“the votive festival of Mont-Dore: savages descending from the mountain in torrents, the curate with stole and surplice, the justice in his wig, the police corps with sabers drawn, all guarding the open square before letting the bagpipers play; the dance interrupted in a quarter of an hour by a fight; the hooting and cries of children, of the feeble and other spectators, urging them on as the rabble urge on so many fighting dogs; frightful looking men, or rather wild beasts covered with coats of coarse wool, wearing wide leather belts pierced with copper nails, gigantic in stature, which is increased by high wooden shoes, and making themselves still taller by standing on tiptoe to see the battle, stamping with their feet as it progresses and rubbing each other’s flanks with their elbows, their faces haggard and covered with long matted hair, the upper portion pallid, and the lower distended, indicative of cruel delight and a sort of ferocious impatience. And these folks pay the taille! And now they want to take away their salt! And they know nothing of those they despoil, of those whom they think they govern, believing that, by a few strokes of a cowardly and careless pen, they may starve them with impunity up to the final catastrophe! Poor Jean-Jacques, I said to myself, had any one dispatched you, with your system, to copy music amongst these folks, he would have had some sharp replies to make to your discourses!”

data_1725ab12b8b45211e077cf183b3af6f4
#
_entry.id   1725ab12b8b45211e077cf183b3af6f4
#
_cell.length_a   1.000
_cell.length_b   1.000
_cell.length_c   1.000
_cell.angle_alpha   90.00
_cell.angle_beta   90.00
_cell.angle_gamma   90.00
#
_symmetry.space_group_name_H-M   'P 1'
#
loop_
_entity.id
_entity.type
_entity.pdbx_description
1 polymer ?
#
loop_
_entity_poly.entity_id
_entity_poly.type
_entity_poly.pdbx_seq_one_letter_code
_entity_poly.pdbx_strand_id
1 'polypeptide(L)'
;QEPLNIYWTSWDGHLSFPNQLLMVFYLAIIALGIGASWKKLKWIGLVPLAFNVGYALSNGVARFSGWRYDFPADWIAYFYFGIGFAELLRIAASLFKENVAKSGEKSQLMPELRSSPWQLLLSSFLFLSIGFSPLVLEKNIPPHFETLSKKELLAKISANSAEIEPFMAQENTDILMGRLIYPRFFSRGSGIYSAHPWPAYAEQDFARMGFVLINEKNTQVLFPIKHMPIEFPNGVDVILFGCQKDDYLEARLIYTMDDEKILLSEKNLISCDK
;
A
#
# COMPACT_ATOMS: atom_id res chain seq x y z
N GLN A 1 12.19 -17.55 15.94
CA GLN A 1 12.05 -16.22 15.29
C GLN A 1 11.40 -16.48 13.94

Prophetic warning and admirable foresight in one whom an excess of evil does not blind to the evil of the remedy! Enlightened by his feudal and rural instincts, the old man at once judges both the government and the philosophers, the Ancient Regime and the Revolution.
How the peasant becomes a proprietor. — He is no better off. — Increase of taxes. — He is the “mule” of the Ancient Regime.
Misery begets bitterness in a man; but ownership coupled with misery renders him still more bitter. He may have submitted to indigence but not to spoliation — which is the situation of the peasant in 1789, for, during the eighteenth century, he had become the possessor of land. But how could he maintain himself in such destitution? The fact is almost incredible, but it is nevertheless true. We can only explain it by the character of the French peasant, by his sobriety, his tenacity, his rigor with himself, his dissimulation, his hereditary passion for property and especially for that of the soil. He had lived on privations, and economized sou after sou. Every year a few pieces of silver are added to his little store of crowns buried in the most secret recess of his cellar; Rousseau’s peasant, concealing his wine and bread in a pit, assuredly had a yet more secret hiding-place; a little money in a woollen stocking or in a jug escapes, more readily than elsewhere, the search of the clerks. Dressed in rags, going